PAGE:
This is how restaurants handle their raw meat before it is cooked in their restaurant. Restaurants often handle things a lot differently than how many individuals handle their raw meat at home. They have to follow the rules and regulations set out by their state and local government.
This is the main reason why they do things differently than the regular family at home would when handling raw meat. Many individuals will wash their meat at home before they cook for various reasons. However the USDA doesn’t advice this, and for good reasons.
So the question is, do restaurants wash their meat?
No. Restaurants do not wash their meat before they marinate it, season it, or cook it. The USDA already regulates safe ways for the meat to be cleaned before it even reaches the grocery stores or restaurants. The raw meat is already good to go before it even reaches the establishment.
Many individuals suppose that the meat is somehow chopped up immediately and then stuffed in a package. There is a lot of things that go on before the raw meat actually reaches the restaurant. The meat is checked for contamination and foodborne illnesses, and it is washed and sterilized during processing, right after the slaughtering occurs.
Why Don’t Restaurants Wash Their Meat
Besides the fact that the meat has already been washed before it arrives at the restaurant, it is mainly because of cross contamination. According to the USDA, washing the raw meat before it is cooked can lead to the spread of bacteria that causes food borne illnesses. This is because of cross contamination, which is done by other foods that are not raw meat touching the same surfaces as the raw meat before it is cleaned.
A good example would be an individual placing frozen raw meat in the kitchen sink to thaw, then taking it out and soaking a head of lettuce in the same sink. This would be cross contamination, because the raw meat was in the same sink as the head of lettuce.
Washing the sink, meat, or anything else where the raw meat made contact with water doesn’t kill/remove the bacteria on the raw meat. This means that it is altogether pointless for anyone to wash the meat in the hopes of removing bacteria. Instead, they would be helping it to spread. Raw meat should be handled separately from the other foods, including fully cooked poultry.
This is why restaurants do not wash their raw meat. It would only help salmonella and other food borne illnesses to spread. Restaurants handle their eggs the same way, as it also has been cleaned prior to reaching the store.
Why Do People Wash Meat With Water Before Cooking It?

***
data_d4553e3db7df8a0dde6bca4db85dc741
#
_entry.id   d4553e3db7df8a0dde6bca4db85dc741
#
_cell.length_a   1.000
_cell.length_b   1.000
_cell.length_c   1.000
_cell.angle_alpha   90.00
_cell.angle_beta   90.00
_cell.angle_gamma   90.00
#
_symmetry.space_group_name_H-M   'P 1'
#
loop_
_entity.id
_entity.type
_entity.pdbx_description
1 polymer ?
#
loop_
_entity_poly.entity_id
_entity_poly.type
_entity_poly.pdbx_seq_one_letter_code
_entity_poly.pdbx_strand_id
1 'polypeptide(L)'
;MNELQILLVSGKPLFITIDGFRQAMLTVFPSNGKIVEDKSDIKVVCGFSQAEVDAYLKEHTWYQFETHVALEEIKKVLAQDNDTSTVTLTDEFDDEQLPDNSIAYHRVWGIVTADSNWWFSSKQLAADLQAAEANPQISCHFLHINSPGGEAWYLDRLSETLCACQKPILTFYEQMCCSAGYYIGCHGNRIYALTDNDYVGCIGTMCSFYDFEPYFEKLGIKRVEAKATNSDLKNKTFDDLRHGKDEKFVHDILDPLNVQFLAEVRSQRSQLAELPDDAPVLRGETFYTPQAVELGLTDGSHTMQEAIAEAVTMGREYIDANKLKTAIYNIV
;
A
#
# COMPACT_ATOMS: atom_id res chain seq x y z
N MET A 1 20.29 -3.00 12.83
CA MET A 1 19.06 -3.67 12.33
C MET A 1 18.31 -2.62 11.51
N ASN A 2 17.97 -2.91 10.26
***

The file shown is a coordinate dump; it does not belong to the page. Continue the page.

Many individuals believe that this is the way to do it when there is excessive blood from the raw meat and blemishes. Some of them do believe that washing the raw meats before it is cooked, will remove the bacteria. This is just simply not true, and the only sure way to kill bacteria on foods is to cook the raw meat until it’s internal temperatures are above 140 degrees Fahrenheit.
My mom for instance, would not only soak the frozen meat in the sink with warm water to thaw, but would also wash it to remove weird looking parts, fats, and other blemishes. The same sink was not bleached afterwards, it was only rinsed with water until all visible raw meat pieces were gone. The raw meat was also seasoned directly in the sink before cooking it. This is all wrong, and gives the chance for bacteria to spread through cross contamination.
This same thing was passed on to me, and as I grew older, I did the same thing as my mom. It just looked like the right thing to do. I had no idea at the time that the meat had already been cleaned before I purchased it. I knew it had been cleaned to some extent, but not washed.
Instead of washing the blemishes or blood off of the raw meat, the USDA recommends using a cutting board to cut off the blemishes instead. According to the USDA, the red liquid isn’t mostly blood. Most of the blood is already removed before the meat before it is packaged.
How Do Restaurants Handle Blemishes On Raw Meat?
Any extra pieces on the raw meat that are found are usually still cooked altogether with the rest of the meat when they are found. After the meat is cooked, it may be thrown out accordingly if it looks too weird. The main concern of restaurants is food safety over the aesthetics of a piece of meat (that is if they actually care about food safety).
Restaurants will buy their raw poultry from another manufacturer if it contains any extras that they don’t see fit for consumption rather than dealing with cutting them off. They may decide to cut pieces off, but they never wash their meat. It will be fine after it is cooked fully to temperatures above 140 degrees Fahrenheit.
Most of the time the blemishes are never really a problem once the meat has been cooked.
Is It OK To Wash Meat With Hot Water?
Washing raw meat with hot water creates an ideal atmosphere for bacteria that causes food borne illnesses to rapidly grow. Restaurants do not soak their meat in hot water, or rinse it in it cold or hot water in an attempt to thaw it faster. Instead, they thaw their meat out by taking it from the freezer and transferring it over to the cooler. The cooler slowly thaws the raw meat out, usually overnight.
There is no reason to run hot water on top of or rinse raw meat with it. Instead, thaw the meat out in the refrigerator. Thawing it out on the counter at room temperature gives the meat a chance to grow bacteria once it is thawed at temperatures above 40 degrees Fahrenheit.